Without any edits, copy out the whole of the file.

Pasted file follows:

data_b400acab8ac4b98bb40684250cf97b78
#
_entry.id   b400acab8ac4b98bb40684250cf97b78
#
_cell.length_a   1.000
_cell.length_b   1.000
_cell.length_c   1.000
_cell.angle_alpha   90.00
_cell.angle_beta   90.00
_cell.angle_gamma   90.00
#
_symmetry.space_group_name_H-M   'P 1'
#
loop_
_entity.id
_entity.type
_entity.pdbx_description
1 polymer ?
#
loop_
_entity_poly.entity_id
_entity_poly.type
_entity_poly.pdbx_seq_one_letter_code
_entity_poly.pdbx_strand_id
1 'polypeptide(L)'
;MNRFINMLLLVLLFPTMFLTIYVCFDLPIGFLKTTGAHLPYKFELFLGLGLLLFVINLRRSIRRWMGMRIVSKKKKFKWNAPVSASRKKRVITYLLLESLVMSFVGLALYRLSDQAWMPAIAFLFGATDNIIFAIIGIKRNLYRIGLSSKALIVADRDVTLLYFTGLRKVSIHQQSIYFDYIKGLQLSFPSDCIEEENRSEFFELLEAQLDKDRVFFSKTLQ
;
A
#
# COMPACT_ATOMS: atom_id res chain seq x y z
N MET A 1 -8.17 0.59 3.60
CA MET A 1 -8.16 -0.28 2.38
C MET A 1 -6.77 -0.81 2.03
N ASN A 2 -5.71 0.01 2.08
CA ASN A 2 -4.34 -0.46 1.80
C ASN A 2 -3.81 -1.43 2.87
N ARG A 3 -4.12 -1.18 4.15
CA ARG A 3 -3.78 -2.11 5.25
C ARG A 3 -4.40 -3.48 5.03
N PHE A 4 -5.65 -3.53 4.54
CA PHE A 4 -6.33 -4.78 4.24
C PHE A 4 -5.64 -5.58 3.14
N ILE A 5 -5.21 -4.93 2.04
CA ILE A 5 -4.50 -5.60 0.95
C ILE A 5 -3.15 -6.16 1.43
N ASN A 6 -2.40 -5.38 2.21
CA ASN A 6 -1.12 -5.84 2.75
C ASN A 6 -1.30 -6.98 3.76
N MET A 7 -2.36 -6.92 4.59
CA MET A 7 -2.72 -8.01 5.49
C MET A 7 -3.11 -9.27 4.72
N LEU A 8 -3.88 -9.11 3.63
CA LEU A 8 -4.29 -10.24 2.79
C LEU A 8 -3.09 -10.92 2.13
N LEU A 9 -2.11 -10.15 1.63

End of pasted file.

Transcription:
data_b400acab8ac4b98bb40684250cf97b78
#
_entry.id   b400acab8ac4b98bb40684250cf97b78
#
_cell.length_a   1.000
_cell.length_b   1.000
_cell.length_c   1.000
_cell.angle_alpha   90.00
_cell.angle_beta   90.00
_cell.angle_gamma   90.00
#
_symmetry.space_group_name_H-M   'P 1'
#
loop_
_entity.id
_entity.type
_entity.pdbx_description
1 polymer ?
#
loop_
_entity_poly.entity_id
_entity_poly.type
_entity_poly.pdbx_seq_one_letter_code
_entity_poly.pdbx_strand_id
1 'polypeptide(L)'
;MNRFINMLLLVLLFPTMFLTIYVCFDLPIGFLKTTGAHLPYKFELFLGLGLLLFVINLRRSIRRWMGMRIVSKKKKFKWNAPVSASRKKRVITYLLLESLVMSFVGLALYRLSDQAWMPAIAFLFGATDNIIFAIIGIKRNLYRIGLSSKALIVADRDVTLLYFTGLRKVSIHQQSIYFDYIKGLQLSFPSDCIEEENRSEFFELLEAQLDKDRVFFSKTLQ
;
A
#
# COMPACT_ATOMS: atom_id res chain seq x y z
N MET A 1 -8.17 0.59 3.60
CA MET A 1 -8.16 -0.28 2.38
C MET A 1 -6.77 -0.81 2.03
N ASN A 2 -5.71 0.01 2.08
CA ASN A 2 -4.34 -0.46 1.80
C ASN A 2 -3.81 -1.43 2.87
N ARG A 3 -4.12 -1.18 4.15
CA ARG A 3 -3.78 -2.11 5.25
C ARG A 3 -4.40 -3.48 5.03
N PHE A 4 -5.65 -3.53 4.54
CA PHE A 4 -6.33 -4.78 4.24
C PHE A 4 -5.64 -5.58 3.14
N ILE A 5 -5.21 -4.93 2.04
CA ILE A 5 -4.50 -5.60 0.95
C ILE A 5 -3.15 -6.16 1.43
N ASN A 6 -2.40 -5.38 2.21
CA ASN A 6 -1.12 -5.84 2.75
C ASN A 6 -1.30 -6.98 3.76
N MET A 7 -2.36 -6.92 4.59
CA MET A 7 -2.72 -8.01 5.49
C MET A 7 -3.11 -9.27 4.72
N LEU A 8 -3.88 -9.11 3.63
CA LEU A 8 -4.29 -10.24 2.79
C LEU A 8 -3.09 -10.92 2.13
N LEU A 9 -2.11 -10.15 1.63